I haven't actually played a pre-made scenario in 3.5, but all you should need is the player's handbook, the scenario and maybe the DM handbook.
posted by 256 at 6:29 PM on December 8, 2011 [1 favorite]

I would advise to keep it simple when it comes to acquisition of books. You don't need much.
It's rare that I play D&D because most of the people I've played with tend to be book obsessed to the point where more time is spent looking things up than actually playing.

Also, as the DM, make note of how well your players are handling the various enemies they're going up against. If it takes more than a few rounds to kill something, that something is probably too strong for your characters.
The last time I played the DM put us into fights that took 7 characters dozens of rounds (and about 6 hours) to defeat. Not fun.
posted by nickthetourist at 6:42 PM on December 8, 2011

You scarcely need to buy anything, the core rules are available in a really easy, searchable format at the hypertext SRD.

The Faerun books will get you more setting-specific stuff, but everything you need to play is in that link.
posted by Lifeson at 7:01 PM on December 8, 2011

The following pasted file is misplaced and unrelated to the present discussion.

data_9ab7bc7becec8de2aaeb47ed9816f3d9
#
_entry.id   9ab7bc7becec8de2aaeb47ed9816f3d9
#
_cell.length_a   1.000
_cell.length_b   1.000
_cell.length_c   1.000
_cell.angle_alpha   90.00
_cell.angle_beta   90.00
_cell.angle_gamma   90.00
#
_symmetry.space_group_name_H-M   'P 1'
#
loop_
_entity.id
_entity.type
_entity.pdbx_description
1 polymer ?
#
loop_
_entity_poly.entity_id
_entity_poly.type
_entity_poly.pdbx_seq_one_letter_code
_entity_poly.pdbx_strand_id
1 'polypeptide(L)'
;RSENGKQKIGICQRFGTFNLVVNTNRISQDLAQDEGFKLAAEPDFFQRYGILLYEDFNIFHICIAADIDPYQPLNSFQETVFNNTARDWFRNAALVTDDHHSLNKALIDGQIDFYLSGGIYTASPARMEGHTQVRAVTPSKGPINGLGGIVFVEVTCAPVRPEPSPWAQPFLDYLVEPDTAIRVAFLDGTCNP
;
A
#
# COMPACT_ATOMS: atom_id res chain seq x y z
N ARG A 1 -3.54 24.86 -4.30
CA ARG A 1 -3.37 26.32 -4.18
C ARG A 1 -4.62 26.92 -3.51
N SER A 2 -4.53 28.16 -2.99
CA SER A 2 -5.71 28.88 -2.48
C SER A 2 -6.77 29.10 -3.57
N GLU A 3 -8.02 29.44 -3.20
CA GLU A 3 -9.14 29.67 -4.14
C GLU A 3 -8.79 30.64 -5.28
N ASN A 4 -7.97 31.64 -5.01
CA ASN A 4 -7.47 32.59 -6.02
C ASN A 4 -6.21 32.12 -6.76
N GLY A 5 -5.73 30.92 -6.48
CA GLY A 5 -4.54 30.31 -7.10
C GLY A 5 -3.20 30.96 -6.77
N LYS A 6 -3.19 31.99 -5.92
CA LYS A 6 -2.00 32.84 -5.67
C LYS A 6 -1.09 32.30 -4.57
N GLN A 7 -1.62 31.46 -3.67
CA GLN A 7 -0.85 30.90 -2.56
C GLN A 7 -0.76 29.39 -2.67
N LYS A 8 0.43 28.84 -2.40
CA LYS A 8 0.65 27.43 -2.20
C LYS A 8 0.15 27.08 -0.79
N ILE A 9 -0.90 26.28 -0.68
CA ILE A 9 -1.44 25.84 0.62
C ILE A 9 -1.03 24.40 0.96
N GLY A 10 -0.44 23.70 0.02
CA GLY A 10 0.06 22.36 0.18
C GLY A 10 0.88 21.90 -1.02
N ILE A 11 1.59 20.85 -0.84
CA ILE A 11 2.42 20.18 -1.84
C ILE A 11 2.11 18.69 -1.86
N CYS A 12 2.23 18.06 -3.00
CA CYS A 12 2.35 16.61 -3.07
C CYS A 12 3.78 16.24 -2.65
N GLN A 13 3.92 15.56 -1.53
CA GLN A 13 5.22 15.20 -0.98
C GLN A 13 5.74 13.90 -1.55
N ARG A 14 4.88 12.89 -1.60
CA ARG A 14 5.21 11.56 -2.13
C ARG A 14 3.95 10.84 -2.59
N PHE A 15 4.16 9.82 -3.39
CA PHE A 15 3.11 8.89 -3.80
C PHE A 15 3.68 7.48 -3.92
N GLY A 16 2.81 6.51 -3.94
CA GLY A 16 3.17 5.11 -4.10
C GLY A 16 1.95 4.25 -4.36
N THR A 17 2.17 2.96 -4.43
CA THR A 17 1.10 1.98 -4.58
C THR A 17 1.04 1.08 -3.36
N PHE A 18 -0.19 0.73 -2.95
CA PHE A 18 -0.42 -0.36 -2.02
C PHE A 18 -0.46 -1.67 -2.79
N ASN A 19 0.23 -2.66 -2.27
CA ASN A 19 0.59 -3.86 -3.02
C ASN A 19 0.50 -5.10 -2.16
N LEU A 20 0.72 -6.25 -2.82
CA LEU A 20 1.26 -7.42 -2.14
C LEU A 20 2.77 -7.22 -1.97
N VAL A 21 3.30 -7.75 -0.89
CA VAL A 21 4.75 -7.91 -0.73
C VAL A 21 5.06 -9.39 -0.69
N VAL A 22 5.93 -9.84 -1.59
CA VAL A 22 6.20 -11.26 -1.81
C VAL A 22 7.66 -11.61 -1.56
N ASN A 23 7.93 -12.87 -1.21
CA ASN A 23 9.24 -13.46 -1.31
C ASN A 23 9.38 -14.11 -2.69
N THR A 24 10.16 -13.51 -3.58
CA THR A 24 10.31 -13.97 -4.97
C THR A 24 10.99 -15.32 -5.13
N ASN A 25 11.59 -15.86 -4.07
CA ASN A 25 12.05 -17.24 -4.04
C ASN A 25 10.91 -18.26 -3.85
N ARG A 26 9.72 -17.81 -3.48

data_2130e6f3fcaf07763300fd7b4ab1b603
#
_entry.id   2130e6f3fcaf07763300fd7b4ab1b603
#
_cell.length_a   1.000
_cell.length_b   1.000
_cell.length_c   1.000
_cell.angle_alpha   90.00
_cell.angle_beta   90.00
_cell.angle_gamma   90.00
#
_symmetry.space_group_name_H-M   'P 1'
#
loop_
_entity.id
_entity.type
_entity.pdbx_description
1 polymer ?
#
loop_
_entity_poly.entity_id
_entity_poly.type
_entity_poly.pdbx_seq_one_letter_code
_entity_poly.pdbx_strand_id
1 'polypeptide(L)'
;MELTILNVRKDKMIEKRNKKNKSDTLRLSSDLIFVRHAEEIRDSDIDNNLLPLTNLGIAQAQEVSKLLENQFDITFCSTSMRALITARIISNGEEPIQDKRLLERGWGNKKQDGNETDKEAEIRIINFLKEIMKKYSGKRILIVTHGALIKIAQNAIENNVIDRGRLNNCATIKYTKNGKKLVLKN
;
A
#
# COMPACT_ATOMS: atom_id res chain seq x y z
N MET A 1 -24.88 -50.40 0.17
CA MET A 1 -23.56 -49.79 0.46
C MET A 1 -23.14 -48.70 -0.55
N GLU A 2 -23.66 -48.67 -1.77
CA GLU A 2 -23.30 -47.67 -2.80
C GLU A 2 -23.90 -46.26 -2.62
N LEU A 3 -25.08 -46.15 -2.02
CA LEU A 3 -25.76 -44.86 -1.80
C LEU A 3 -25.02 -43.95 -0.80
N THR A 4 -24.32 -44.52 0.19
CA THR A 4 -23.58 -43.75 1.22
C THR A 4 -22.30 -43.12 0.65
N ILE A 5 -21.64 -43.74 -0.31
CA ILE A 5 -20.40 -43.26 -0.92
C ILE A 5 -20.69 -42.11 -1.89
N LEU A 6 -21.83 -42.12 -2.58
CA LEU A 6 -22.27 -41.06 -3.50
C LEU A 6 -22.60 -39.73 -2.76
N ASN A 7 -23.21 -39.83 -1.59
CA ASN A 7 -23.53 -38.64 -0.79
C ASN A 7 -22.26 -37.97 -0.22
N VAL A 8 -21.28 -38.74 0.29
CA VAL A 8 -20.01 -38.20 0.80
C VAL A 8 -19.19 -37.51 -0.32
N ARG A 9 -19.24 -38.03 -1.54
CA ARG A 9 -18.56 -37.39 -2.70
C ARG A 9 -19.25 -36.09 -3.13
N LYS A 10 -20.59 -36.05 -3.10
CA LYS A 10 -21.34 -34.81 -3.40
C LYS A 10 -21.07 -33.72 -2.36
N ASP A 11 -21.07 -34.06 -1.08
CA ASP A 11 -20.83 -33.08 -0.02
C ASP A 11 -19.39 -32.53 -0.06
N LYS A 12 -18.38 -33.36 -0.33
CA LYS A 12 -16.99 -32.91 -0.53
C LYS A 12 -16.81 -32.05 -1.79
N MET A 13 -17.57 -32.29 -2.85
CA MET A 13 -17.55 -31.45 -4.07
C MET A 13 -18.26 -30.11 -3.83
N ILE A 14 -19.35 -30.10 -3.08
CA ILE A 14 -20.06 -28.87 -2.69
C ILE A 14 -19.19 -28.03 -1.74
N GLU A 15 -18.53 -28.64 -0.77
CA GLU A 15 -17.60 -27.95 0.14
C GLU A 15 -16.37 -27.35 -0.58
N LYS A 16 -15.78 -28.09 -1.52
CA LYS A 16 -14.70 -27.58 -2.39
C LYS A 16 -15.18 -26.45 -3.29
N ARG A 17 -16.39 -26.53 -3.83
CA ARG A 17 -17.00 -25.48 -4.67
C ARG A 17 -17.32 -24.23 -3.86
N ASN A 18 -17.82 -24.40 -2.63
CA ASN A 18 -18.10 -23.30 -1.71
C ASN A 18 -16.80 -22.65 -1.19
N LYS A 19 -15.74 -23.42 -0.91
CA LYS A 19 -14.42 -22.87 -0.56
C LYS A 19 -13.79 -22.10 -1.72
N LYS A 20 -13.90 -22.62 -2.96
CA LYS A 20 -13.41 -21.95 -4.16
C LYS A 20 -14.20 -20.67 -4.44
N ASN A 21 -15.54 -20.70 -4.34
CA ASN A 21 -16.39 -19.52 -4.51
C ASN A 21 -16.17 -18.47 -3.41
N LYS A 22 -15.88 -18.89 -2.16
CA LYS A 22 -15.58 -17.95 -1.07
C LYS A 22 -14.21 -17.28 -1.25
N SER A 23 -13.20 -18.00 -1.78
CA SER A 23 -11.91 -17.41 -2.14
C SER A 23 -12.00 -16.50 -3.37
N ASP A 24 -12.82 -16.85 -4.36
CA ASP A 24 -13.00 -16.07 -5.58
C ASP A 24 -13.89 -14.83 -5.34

As time-strapped players this might be your best friend: The One Page Dungeon is a good resource. It's a yearly contest. There are some good campaign ideas and you can flesh it out with some of the above resources. You don't need anymore books. You just need a printer, or you can just read it off the screen!
posted by hot_monster at 7:15 PM on December 8, 2011 [1 favorite]

One consideration, on the books front, would be to think about playing Pathfinder instead of 3.5. Same races, same classes, similar or same feats, but lots of minor mechanical fixes to the broken 3.5 bits; it has been described as 3.5 v2, and rightfully so. One book covers DM and Player guides, and from there you would only need your adventures. Cross compatible with any 3.5 adventure out there, with minor skill name adjustments.
posted by ellF at 8:46 PM on December 8, 2011 [1 favorite]

My first question would be how serious are you about playing Forgotten Realms? Or are you interested more in exploring D&D and FR is a gateway for that? As a former FR hoarder, you can buy ALL the books, but if you don't really like D&D all you'll get is 1000 pages of strangely specific fantasy.

To start, I would suggest getting the strangely open source d20 SRD and a few of the One Page Dungeons hot_monster suggests. Try it out, see what you think. If the dice rolling and rules lawyering and plastic figures are fun, start out with the Forgotten Realms Campaign Setting book. For whatever reason, there aren't many adventure modules for FR, but lots of sourcebooks so you might be rolling your own a lot of the time.